Lebanon’s gross public debt increased annually by 8.9% to $93.40B in H1 2020. In details, debt in local currency (denominated in LBP) stood at $58.60B by June 2020, registering a 9.62% year-on-year growth. As for debt denominated in foreign currency (namely in USD), it expanded by a yearly 7.82% to $34.80B over the same period. Worth mentioning, $3.52B of the total debt represents the Unpaid Eurobonds, their coupons and accrued interests. In this context, on August 21, 2020, S&P Global Ratings maintained the “selective default” (SD) rating for Lebanon’s long- and short-term foreign debt, after the country first defaulted in March 2020. However, three more bonds were downgraded to “D” from “CC”.  In addition, the rating agency affirmed Lebanon’s long- and short-term local currency ratings at ‘CC/C. Moreover, Lebanon’s local currency sovereign ratings could be lowered to ‘SD’ if the government signals that it will restructure local currency debt in addition to the Eurobonds.

On the monetary front BDL’s foreign assets are still witnessing a significant downturn. BDL’s foreign assets (grasping 18.43% of total assets) decreased by 23.64% ($8.81B) year to date (YTD) to stand at $28.5B in August 2020. In details, this account includes mainly Eurobonds held by BDL ($5B), loans to commercial banks estimated at $6B and mostly banks’ required reserves. Worth mentioning that during the month of August alone, the foreign assets dropped by $2.22B. Starting May 27th, BDL began extending to commercial banks foreign currency to support imports of raw materials for industrial exporters including the agro-food industry and of basic food imports comprising a basket of 300 essential food items, in addition to support to basic commodities such as fuel, wheat and medicine. As a result, Governor Riad Salameh stated that he’s in the process of finding new ways to support trade because the central Bank cannot use the reserve requirements of banks to finance trade. In turn, BDL’s Securities portfolio (25.34%of total assets) climbed to $39.13B, up by 3% year-to-date (YTD) in August 2020.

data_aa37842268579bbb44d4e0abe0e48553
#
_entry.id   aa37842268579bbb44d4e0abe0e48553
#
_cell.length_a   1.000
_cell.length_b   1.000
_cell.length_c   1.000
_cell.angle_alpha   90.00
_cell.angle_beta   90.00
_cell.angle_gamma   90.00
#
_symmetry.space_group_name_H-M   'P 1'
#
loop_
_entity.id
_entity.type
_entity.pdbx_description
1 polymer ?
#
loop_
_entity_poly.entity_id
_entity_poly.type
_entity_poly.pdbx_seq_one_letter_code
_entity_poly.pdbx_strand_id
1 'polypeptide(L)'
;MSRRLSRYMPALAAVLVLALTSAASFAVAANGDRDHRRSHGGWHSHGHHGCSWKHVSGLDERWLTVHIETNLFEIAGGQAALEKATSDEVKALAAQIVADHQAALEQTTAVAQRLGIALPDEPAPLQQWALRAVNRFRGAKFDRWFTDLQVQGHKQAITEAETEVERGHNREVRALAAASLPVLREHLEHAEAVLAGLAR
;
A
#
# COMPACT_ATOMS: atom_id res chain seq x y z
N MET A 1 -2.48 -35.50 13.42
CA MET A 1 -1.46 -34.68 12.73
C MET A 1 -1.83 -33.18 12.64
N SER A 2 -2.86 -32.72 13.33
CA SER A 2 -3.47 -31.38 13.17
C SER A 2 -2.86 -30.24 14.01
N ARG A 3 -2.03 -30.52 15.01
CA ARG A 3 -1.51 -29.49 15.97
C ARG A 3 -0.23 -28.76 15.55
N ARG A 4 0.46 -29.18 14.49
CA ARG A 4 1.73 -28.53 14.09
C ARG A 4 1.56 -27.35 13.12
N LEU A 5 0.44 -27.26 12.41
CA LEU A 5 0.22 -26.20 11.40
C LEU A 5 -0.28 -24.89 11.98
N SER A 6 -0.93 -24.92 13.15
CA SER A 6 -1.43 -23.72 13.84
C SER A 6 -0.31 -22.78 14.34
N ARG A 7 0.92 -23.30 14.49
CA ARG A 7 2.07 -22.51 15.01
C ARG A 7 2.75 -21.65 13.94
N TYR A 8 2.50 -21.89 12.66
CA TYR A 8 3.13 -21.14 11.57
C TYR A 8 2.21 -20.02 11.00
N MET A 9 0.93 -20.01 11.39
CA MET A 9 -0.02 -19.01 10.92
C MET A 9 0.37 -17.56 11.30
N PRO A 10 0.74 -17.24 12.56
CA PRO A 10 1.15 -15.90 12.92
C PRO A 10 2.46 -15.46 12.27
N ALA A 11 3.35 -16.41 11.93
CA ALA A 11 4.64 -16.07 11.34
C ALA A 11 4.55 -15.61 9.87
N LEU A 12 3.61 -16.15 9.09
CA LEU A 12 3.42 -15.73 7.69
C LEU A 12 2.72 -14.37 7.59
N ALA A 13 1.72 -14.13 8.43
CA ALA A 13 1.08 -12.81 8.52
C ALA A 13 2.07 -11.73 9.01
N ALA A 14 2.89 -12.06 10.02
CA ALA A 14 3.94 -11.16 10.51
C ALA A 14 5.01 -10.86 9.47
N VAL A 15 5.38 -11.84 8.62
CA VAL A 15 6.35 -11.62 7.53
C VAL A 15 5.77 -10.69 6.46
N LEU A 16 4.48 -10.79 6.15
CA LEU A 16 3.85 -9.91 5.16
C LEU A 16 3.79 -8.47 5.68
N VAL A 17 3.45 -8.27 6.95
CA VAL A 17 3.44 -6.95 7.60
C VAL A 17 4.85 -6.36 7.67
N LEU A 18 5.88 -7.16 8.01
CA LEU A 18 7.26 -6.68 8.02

Most importantly the Central Bank issued a series of circulars during the month of August:

  • Circular 152 issued on 06/08/2020 providing financial support to those affected by Beirut’s explosion. With the proper documentations, the support involves extending through Lebanese banks exceptional loans – irrespective of loan limits — in USD to individuals, small-and medium- size enterprises, and corporates so as to repair their houses and offices.
  • Circular 567 issued on 26/8/2020 ask banks to take provisions equal to 45% of their holdings of Lebanese Eurobonds; and to take 1.89% of provisions on their foreign currency deposits with BDL. Banks have up to five years to comply, extended to ten years with Central Council approval. Banks are also asked not to distribute dividends in 2020, and have up to 31/12/2020 to increase their capital by 20.